Creating Ambidextrous Enterprises That Innovate And Grow

CxO Presentation

Last week I was invited to present my thoughts to a CxO and transformation audience with Sullivan and Stanley in London, exploring how enterprises can simultaneously manage innovation and growth. Based on my experience, this is a challenge many companies face today, which is evermore important to overcome considering the rate of change faced as a result of globalisation, digital transformation and technology enablement.

Traditional management practices and cultures in larger companies generally lean towards excellence and efficiency in scaling or mass production and environments of repition. These are effective with mature business models in lower risk environments which inevitably becoming fewer. One such example of a traditional practice includes distribution and allocation of the annual budget and approval practice, supported by financial controls for variance management against the budget. This is effective in more mature markets or lifecycles and less so in disruptive, early stage innovative environments.

Management of the annual budget is good practice with good intentions to enable and support corporate governance controls. This isn’t being challenged as a practice, but simply highlighting its inadequecy for earlier stage ideas. Financial and revenue management can introduce performance restrictions for areas of higher risk or volatility where predictions are fraught with uncertainty. This includes innovation where sustainable business models against customer needs are yet to be discovered and understood. In such scenarios which are deemed more complex, cause and effect relationships are unknown and are better suited to an approach to probing and learning, supported by rapid feedback loops with financial flexibility. Such activities challenge the notion of a predefined business plan or budgets. A valuable alternative is to emulate governance of Venture Capital investors which operate competetively and perform relatively well in the face of such uncertainty.

When investing in innovation-based activities or looking to grow your business, it’s useful to take note of the following 5 points.

1. Innovation Is High Risk

Venture Capital funds report that at least on 75% of all investments fail, some claiming as much as 90%. Taking this into account the funding and performance governance of such investments takes a very different approach than corporate governance traditionally promotes. When you expect failure as the outcome, you invest small, not big and double down as your confidence builds. You govern new ideas for their potential against market fit and opportunity, not financial performance. Therefore requesting business plans and 5-year forecasts at the point you know least about an idea is a futile exercise.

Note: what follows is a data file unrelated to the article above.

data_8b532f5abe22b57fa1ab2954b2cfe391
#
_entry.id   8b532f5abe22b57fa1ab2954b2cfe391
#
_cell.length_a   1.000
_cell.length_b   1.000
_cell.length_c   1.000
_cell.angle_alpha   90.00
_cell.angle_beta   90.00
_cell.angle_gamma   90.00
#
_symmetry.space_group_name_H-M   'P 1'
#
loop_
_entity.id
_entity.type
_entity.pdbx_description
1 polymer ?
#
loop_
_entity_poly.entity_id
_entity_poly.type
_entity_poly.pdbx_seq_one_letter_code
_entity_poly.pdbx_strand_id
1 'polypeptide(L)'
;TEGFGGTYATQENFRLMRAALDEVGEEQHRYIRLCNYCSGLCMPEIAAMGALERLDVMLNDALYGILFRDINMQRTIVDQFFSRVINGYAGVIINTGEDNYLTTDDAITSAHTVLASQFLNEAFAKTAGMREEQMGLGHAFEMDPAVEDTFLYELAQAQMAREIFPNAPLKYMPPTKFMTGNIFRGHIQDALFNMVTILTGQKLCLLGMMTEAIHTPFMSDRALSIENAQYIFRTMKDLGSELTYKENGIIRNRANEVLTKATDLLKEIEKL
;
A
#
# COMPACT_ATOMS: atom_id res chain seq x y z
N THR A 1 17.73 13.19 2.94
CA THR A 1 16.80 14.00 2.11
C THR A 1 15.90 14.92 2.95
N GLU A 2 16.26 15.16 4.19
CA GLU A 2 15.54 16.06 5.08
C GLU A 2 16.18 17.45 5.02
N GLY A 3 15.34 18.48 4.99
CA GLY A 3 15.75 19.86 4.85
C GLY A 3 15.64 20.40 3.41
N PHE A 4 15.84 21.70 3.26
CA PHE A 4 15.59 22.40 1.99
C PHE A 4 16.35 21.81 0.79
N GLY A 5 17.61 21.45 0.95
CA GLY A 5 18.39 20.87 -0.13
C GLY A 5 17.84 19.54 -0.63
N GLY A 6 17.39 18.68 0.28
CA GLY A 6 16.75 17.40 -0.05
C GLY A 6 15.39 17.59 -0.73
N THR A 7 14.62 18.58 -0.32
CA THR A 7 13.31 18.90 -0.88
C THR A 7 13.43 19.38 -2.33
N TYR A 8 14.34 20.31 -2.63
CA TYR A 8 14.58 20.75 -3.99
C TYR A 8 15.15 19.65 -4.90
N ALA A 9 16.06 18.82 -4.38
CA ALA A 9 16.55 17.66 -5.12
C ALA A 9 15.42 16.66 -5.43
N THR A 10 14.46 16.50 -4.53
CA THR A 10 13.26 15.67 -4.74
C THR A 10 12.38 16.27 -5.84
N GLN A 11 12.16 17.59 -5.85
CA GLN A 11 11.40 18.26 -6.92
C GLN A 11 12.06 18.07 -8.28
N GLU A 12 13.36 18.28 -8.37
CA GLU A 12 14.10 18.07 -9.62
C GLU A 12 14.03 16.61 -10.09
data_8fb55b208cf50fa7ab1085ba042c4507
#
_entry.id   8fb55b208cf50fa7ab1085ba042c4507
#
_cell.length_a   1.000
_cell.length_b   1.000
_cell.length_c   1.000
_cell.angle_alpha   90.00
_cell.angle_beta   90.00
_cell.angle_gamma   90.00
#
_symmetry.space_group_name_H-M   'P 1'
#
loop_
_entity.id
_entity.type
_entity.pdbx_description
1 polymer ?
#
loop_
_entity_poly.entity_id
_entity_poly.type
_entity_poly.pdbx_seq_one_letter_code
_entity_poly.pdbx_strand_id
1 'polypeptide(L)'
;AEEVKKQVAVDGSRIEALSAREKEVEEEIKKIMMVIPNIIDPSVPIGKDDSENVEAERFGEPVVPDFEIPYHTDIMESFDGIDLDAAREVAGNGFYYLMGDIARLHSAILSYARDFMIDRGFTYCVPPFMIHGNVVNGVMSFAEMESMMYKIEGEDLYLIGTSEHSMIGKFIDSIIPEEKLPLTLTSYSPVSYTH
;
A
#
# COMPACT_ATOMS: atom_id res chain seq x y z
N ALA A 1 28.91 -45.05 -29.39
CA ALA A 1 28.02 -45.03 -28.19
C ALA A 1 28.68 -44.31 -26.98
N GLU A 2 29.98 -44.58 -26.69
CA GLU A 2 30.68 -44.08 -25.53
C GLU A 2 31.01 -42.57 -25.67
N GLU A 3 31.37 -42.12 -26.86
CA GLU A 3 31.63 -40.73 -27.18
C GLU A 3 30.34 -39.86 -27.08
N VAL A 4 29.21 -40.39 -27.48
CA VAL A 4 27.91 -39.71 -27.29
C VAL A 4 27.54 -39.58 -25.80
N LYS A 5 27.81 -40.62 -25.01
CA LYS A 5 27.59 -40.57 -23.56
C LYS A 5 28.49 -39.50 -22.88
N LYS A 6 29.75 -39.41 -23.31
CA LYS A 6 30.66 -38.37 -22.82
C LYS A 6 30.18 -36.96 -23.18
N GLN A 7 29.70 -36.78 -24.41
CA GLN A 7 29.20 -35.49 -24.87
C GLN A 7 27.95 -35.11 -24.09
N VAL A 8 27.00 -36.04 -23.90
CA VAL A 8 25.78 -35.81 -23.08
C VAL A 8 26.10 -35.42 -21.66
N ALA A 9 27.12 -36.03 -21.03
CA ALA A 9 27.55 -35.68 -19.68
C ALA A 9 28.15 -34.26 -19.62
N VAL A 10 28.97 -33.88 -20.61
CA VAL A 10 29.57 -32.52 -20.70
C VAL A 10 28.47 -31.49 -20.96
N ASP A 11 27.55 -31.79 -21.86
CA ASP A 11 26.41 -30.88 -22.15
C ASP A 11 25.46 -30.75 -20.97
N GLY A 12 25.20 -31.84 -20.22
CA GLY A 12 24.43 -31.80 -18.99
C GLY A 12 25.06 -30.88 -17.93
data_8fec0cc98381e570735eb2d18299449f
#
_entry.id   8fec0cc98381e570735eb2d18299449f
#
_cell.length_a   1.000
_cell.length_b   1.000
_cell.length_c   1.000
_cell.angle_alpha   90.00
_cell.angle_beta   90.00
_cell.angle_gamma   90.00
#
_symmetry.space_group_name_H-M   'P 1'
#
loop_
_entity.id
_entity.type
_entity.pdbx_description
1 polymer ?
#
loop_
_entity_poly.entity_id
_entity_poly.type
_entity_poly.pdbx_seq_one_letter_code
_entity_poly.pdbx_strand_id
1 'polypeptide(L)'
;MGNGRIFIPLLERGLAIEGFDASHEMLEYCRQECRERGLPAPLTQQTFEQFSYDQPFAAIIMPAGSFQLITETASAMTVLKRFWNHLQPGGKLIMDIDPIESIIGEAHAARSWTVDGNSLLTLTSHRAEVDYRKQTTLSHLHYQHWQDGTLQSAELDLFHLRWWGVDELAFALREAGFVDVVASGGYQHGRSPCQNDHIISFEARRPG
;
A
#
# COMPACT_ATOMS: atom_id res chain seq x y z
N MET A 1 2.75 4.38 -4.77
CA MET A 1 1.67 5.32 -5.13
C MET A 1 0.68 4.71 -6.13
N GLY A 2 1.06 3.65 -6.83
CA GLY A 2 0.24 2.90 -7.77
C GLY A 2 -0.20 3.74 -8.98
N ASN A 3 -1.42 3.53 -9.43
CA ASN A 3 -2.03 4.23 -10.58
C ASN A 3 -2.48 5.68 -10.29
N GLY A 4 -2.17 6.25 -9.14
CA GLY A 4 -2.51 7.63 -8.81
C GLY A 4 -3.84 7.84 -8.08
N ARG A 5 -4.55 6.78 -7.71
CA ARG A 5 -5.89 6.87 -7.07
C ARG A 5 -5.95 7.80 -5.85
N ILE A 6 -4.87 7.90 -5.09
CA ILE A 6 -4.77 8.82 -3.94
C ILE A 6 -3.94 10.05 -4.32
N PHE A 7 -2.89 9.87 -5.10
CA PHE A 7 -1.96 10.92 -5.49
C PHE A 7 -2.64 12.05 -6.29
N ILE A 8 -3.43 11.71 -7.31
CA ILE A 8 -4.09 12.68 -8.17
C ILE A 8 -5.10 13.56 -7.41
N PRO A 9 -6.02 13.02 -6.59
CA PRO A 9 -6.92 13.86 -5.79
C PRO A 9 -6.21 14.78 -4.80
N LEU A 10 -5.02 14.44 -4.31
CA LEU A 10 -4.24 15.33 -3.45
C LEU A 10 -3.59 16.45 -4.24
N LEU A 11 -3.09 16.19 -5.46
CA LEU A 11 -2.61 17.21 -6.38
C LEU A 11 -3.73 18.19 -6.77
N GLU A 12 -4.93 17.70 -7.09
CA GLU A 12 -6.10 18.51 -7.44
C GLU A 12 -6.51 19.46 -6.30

Searching vs Executing Business Model

Consider that Venture Capital companies generate and form companies and Private Equity manufacture companies. Unlike these focused funding approaches, Enterprises need to do both. It doesn’t mean that all ideas have to be created in the enterprises and could form part of a later stage M&A strategy no too dissimilar to Seed and Series A investment strategies.

Whatever the investment strategy and activities, awareness and portfolio balance between innovation and execution is incumbent on enterprises to manage. Quite a few successful companies are doing this very well with a clear fund and private investment arms, separating such investment away from the core business activities. However, from my personal experience and observations, such divides lack the governance and culture to capture opportunities which emerge from later stage products and use the venture capital to invest in these within the existing companies framework.

When new ideas and opportunities arise in your organisation, ask yourself if people know where and who to go with their idea and what to next? If there isn’t a clear answer to that question, consider how many potential innovation and growth based opportunities never even make it to the starting line and what cost this has to your business.

2. Innovation Is Complex

For context, let’s define innovation as a new way to generate sustainable value for a business by solving a need for a paying customer who has a specific problem. Behind every successful product is a well thought out and performant business model. Innovation needs to perform on each aspect of a business model, which is ever changing as technologies and environments shift in a competitive market. Until a proven sustainable business model can be demonstrated with supporting evidence, management is emergent and complex. The reason for the failure rates expressed in point 1 are directly related to this complexity.

3. Innovation Is Essential To Survive

Given the economic conditions today, innovation is not just an endeavour for business growth. Innovation is as much a survival strategy to sustain current levels of business. Every product and business active today is by definition in a state of entropy in an evolving competitive market. Therefore the failure to invest strategically into innovation is a high-risk survival strategy. Customers today don’t express the same brand loyalty today as they did 20 years ago, have low switching costs and have access to many competitive products. Forget growth, just retaining customers requires ongoing innovation and support.

4. Innovation Is Non-Linear

Continuous Improvement - Lean Product Lifecycle

Despite the product lifecycle models and ideation methodologies starting at ideas to scale, this does not represent the path of discovery in reality. The journey of success is adaptive and responsive with embedded slack so that emergent opportunities can and should be capitalised on. Traditional linear models are useful tools to frame and capture directional activities and contextualise state but used literally can constrain opportunities to the point of negligence. Ideas can and do occur against each part of the business model at any and every stage of its lifecycle as business models are living states which can and should evolve as opportunities surface. Knowing this it’s important to enable and facilitate environments that can capture such ideas and turn them into real opportunities for sustainable revenue and potential growth.

5. Innovation Is Management

Innovation isn’t reserved for particular companies or sectors such as tech and digital. Every company needs to innovate at a minimum rate to attempt to secure its future and defend its market share. Innovation is a strategic obligation for boards to address and manage to strengthen long-term thinking and success. So much so that this is explicitly identified in the UK’s Financial Reporting Council (FRC) guidance on board effectiveness with a range of other forward looking considerations :

Questions for boards